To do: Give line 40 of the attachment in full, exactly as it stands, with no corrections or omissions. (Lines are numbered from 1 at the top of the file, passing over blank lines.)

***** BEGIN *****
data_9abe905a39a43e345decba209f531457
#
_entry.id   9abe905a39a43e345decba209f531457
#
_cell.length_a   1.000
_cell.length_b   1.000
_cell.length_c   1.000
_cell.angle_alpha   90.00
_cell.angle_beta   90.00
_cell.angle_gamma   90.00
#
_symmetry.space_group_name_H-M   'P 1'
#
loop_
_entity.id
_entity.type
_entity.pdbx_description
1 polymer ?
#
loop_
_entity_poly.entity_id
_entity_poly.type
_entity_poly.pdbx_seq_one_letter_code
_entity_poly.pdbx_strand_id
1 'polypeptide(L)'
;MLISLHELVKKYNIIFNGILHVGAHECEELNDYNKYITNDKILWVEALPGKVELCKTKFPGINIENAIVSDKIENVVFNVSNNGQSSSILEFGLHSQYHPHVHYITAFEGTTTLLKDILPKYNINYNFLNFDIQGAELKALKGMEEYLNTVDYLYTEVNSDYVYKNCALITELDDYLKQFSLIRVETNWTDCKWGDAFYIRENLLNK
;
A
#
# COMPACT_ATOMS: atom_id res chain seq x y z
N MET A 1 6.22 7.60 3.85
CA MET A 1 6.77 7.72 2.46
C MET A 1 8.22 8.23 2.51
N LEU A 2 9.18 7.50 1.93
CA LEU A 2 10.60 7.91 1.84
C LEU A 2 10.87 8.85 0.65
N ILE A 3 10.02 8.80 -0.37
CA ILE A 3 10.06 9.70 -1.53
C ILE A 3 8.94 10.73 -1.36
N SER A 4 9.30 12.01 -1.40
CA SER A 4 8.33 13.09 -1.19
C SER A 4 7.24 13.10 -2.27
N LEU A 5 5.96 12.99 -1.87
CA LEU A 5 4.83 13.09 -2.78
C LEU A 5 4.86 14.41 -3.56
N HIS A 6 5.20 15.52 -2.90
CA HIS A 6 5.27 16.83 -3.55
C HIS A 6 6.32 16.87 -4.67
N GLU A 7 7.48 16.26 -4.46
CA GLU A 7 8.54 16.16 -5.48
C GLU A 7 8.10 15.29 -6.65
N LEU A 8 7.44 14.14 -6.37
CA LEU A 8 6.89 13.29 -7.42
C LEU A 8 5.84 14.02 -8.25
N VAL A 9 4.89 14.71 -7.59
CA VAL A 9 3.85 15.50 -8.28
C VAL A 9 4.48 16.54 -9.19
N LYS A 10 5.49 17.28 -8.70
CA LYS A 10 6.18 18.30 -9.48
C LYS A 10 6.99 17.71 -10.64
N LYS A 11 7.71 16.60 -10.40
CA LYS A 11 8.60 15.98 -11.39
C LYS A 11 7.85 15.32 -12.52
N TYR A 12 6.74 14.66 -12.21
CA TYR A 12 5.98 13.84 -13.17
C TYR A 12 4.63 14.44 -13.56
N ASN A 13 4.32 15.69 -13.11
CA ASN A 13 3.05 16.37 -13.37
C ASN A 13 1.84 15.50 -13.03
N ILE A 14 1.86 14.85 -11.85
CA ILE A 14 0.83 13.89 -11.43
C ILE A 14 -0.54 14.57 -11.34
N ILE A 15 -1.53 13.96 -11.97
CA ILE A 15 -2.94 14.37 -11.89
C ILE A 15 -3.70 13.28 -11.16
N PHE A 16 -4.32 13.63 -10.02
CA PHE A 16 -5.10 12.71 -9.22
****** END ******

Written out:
N SER A 4 9.30 12.01 -1.40